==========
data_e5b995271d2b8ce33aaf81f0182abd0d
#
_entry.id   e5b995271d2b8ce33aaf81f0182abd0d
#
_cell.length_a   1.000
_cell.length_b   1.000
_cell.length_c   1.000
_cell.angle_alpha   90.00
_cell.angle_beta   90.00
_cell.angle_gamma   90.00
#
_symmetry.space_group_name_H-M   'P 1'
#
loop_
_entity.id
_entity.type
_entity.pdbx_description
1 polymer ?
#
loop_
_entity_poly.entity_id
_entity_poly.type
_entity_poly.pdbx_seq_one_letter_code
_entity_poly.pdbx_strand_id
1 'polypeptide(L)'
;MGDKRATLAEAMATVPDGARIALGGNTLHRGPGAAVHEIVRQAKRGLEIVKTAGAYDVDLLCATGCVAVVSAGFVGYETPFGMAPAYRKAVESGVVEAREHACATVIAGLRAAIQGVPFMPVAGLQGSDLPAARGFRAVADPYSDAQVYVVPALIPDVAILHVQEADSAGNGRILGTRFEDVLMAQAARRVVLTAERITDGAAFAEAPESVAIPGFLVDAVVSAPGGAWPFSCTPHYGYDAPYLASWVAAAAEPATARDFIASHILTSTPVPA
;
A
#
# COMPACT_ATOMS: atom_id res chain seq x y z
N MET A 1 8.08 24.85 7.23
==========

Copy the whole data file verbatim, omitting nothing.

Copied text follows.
data_e5b995271d2b8ce33aaf81f0182abd0d
#
_entry.id   e5b995271d2b8ce33aaf81f0182abd0d
#
_cell.length_a   1.000
_cell.length_b   1.000
_cell.length_c   1.000
_cell.angle_alpha   90.00
_cell.angle_beta   90.00
_cell.angle_gamma   90.00
#
_symmetry.space_group_name_H-M   'P 1'
#
loop_
_entity.id
_entity.type
_entity.pdbx_description
1 polymer ?
#
loop_
_entity_poly.entity_id
_entity_poly.type
_entity_poly.pdbx_seq_one_letter_code
_entity_poly.pdbx_strand_id
1 'polypeptide(L)'
;MGDKRATLAEAMATVPDGARIALGGNTLHRGPGAAVHEIVRQAKRGLEIVKTAGAYDVDLLCATGCVAVVSAGFVGYETPFGMAPAYRKAVESGVVEAREHACATVIAGLRAAIQGVPFMPVAGLQGSDLPAARGFRAVADPYSDAQVYVVPALIPDVAILHVQEADSAGNGRILGTRFEDVLMAQAARRVVLTAERITDGAAFAEAPESVAIPGFLVDAVVSAPGGAWPFSCTPHYGYDAPYLASWVAAAAEPATARDFIASHILTSTPVPA
;
A
#
# COMPACT_ATOMS: atom_id res chain seq x y z
N MET A 1 8.08 24.85 7.23